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I have noticed in South Australia that country folk will ask the question "where are you to" Can someone elaborate on this. I know that basically it means "where are you".

  • I've never heard of it before, but I'm assuming it means Where are you off to? In other words, Where are you going? – Jason Bassford Apr 9 at 4:41
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I lived in Port Augusta, one of SA's main country towns, for three years (many years ago). We had moved from Victoria, and noticed people saying 'to' on the ends of sentences where we thought it wasn't needed. "Where are you to?" means "Where are you?", even though no-one would reply, for example, "I am to in my bedroom".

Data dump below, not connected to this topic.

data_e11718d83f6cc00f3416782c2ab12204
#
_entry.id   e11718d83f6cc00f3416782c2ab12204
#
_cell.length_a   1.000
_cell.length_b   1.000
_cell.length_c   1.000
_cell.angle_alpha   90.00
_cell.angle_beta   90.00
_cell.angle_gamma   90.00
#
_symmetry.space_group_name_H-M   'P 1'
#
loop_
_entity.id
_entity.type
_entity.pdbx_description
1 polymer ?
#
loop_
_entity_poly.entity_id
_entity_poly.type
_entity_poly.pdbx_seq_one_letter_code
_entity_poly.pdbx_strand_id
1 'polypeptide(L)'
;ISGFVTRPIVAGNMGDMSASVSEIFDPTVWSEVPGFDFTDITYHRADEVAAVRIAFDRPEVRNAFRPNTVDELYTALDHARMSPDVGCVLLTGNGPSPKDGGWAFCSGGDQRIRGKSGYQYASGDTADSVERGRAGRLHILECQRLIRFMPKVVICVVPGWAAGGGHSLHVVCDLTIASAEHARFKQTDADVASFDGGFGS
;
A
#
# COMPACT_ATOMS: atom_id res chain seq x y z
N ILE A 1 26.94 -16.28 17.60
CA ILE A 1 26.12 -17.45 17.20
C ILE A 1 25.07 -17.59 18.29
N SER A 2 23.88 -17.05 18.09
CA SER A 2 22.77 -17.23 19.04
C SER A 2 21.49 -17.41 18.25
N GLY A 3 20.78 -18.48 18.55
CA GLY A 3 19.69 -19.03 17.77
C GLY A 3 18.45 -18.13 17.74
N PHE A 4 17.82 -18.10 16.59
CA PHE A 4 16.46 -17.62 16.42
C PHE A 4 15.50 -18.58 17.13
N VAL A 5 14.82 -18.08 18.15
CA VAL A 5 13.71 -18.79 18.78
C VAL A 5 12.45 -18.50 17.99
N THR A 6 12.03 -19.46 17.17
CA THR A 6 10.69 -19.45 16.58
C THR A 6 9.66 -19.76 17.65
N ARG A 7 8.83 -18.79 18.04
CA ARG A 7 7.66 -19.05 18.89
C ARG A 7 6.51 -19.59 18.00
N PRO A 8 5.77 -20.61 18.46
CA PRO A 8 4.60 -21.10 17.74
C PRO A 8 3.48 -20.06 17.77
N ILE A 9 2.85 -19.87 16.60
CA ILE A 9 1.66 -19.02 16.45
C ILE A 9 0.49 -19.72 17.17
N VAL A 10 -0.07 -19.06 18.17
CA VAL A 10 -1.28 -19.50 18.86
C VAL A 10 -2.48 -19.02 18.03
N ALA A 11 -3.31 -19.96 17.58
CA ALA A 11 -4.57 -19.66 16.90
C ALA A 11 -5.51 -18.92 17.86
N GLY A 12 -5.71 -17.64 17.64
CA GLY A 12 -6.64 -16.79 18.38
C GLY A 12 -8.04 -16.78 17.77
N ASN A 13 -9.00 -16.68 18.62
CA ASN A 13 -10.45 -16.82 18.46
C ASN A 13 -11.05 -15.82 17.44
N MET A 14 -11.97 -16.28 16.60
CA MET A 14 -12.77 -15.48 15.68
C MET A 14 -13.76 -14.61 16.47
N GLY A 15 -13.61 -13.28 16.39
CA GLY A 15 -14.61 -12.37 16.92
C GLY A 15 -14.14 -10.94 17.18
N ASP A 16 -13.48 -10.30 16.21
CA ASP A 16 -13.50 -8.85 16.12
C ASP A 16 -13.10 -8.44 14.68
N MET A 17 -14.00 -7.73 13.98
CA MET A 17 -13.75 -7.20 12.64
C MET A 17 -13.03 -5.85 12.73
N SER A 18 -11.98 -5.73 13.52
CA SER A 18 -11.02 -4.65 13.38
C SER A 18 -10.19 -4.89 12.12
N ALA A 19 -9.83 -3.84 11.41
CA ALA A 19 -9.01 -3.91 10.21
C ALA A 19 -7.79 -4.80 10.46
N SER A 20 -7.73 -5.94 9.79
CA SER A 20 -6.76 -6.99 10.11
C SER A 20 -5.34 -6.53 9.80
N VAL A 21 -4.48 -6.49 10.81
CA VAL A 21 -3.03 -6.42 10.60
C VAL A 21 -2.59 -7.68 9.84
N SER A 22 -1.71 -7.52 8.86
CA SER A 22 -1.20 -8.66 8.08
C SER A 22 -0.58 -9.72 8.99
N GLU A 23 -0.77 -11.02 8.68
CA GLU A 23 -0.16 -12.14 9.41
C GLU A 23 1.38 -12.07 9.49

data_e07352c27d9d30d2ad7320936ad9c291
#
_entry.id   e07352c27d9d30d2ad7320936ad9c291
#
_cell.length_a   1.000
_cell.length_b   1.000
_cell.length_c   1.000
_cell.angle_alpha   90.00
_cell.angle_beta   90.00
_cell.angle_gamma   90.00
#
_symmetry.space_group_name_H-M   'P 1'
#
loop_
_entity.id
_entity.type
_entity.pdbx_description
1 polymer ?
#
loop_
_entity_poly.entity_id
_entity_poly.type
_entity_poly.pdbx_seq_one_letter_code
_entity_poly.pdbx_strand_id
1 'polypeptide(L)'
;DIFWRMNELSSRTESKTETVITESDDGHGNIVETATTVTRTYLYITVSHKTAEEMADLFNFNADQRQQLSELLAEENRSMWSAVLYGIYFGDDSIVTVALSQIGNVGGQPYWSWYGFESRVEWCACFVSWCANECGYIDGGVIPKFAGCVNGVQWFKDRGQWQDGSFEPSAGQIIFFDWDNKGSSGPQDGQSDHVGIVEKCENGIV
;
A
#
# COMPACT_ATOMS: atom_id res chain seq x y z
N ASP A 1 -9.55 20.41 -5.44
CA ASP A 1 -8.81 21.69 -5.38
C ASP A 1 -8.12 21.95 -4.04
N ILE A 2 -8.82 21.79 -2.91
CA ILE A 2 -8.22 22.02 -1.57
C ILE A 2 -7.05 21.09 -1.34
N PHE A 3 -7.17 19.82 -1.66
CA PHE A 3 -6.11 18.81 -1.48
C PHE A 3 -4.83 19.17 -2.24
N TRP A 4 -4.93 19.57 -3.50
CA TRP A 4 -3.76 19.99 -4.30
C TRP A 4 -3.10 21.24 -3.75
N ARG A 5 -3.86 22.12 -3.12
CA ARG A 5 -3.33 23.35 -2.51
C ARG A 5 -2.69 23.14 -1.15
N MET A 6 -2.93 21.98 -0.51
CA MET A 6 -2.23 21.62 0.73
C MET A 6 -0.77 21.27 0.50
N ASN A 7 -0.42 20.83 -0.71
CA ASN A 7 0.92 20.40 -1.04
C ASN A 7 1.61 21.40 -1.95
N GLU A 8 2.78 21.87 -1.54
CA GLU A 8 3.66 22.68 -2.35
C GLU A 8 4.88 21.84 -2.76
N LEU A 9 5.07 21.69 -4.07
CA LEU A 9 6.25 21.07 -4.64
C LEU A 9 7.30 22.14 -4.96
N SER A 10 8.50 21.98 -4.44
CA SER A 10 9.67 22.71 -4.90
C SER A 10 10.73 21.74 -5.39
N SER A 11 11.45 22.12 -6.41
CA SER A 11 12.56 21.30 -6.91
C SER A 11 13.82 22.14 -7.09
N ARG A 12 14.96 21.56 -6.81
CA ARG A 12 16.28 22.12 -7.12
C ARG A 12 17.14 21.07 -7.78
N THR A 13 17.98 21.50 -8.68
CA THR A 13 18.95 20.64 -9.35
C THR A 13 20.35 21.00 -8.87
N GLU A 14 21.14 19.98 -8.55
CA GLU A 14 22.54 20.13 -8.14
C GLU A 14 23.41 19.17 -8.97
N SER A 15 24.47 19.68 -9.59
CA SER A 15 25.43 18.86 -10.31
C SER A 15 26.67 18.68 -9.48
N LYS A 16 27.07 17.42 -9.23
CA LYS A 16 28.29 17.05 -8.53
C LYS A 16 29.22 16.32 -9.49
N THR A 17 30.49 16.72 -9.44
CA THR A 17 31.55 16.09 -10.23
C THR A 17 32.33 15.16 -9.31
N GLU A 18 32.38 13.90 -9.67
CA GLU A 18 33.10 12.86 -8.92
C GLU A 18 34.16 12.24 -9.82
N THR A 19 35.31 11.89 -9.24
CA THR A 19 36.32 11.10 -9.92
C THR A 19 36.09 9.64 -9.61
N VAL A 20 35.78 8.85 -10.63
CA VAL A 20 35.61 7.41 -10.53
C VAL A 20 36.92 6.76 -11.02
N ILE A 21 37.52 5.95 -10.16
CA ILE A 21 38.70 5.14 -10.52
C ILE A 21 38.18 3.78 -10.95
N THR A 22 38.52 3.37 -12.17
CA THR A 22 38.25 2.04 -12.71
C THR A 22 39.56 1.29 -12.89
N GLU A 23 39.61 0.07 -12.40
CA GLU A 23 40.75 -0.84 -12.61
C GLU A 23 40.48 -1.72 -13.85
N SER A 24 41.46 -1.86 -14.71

I didn't ask anyone why they said that. Their answer might have been "Why don't you say it?".

Another quirk we noticed was people saying "off of" instead of "off", but that is more widespread.

  • People say "where are you to?", "where's it to", etc, in South West England, especially Bristol. – Michael Harvey Apr 9 at 6:17
  • Thanks. I didn't know that. I didn't know that it was a part of any variety of English. – Sydney Apr 9 at 13:25

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